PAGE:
Not surprisingly, evangelical fundamentalist Christians were a big part of it. They are the ones most of us remember stirring up much of the drive to go after metal. Who else played a major role in this nonsense? Feminists.
Several years later, there were similar efforts aimed at gangsta rap. Once again, much of the pressure came from a combination of evangelical fundamentalist Christians and feminists. Both groups opposed both types of music (albeit for somewhat different reasons) and sought to limit the access the rest of us had to it. That is to say, they were confident that they knew what you should be listening to better than you did.
Many liberal atheists have expressed confusion over why so many modern feminists ally themselves with radical Islam and hurl accusations of "Islamophobia" at anyone brave enough to criticize Islam. But we have seen this sort of unholy alliance before. And though we are right to point out how antithetical Islam appears to be with feminism, the same could be said for evangelical fundamentalist Christianity. Perhaps authoritarianism is sufficient to forge such bizarre alliances.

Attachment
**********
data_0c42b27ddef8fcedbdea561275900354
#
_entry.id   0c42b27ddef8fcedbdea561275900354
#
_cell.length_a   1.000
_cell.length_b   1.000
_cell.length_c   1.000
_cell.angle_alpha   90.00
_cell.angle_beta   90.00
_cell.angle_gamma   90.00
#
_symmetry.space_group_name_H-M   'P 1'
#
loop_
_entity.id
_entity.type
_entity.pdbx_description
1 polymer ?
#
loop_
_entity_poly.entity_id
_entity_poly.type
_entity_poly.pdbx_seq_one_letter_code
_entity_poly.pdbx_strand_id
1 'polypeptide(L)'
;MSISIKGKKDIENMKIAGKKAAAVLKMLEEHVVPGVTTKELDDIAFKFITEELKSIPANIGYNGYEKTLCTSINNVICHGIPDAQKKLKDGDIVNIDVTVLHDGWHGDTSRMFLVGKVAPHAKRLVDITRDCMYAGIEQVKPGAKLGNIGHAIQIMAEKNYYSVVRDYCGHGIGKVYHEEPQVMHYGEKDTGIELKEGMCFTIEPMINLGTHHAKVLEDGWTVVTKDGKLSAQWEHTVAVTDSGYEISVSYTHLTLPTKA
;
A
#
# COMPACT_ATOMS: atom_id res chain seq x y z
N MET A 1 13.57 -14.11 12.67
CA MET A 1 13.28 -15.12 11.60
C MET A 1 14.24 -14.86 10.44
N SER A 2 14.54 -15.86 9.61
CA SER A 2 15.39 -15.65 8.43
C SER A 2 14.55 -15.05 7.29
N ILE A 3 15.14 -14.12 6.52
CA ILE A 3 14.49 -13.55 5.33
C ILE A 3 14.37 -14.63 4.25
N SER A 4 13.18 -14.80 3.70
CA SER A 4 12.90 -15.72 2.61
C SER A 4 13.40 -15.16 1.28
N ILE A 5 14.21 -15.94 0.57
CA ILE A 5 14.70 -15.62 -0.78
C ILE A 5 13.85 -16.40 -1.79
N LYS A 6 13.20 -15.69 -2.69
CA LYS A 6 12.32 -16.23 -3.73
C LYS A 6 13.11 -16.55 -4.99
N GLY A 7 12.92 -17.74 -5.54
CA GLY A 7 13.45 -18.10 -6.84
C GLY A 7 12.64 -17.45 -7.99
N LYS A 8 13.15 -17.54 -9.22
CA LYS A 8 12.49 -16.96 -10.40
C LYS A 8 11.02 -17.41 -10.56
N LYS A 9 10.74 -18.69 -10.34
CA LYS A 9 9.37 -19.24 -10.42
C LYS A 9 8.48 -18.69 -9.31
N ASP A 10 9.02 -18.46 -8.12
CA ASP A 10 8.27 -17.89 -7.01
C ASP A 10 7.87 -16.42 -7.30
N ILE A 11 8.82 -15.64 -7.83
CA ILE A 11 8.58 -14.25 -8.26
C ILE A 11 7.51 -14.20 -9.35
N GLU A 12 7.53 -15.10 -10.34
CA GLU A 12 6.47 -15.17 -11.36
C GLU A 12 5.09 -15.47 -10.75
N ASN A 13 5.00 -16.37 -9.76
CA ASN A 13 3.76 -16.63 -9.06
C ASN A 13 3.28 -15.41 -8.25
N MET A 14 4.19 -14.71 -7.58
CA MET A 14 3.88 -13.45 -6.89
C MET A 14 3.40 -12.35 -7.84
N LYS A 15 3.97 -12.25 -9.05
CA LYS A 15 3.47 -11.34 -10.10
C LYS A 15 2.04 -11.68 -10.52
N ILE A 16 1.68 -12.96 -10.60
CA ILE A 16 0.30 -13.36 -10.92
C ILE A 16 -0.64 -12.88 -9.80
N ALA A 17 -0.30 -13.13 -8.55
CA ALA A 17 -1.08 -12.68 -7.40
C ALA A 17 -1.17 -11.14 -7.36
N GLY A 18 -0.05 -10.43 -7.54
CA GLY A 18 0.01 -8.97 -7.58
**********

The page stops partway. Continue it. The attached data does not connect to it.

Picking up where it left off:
Obviously, not all feminists in the 1980s and 1990s worked to silence music they did not like. And it is equally obvious that not all feminists today defend the worst aspects of Islam. But there were (and are) enough that did (and do) that something is going on. I suspect that something has to do with authoritarianism. It seems to me that one of the things many feminists have in common with many religious conservatives is a desire to exert social control, bend the rest of society to their will, and implement punitive measures against those who deviate from their wishes.
Might this help to explain why we keep seeing these puzzling alliances between feminists and religious conservatives who oppose almost everything feminists claim to value? What do you think?
Photo credit: SSgt. Derrick C. Goode - http://hq.afnews.af.mil; exact source, Public Domain, Link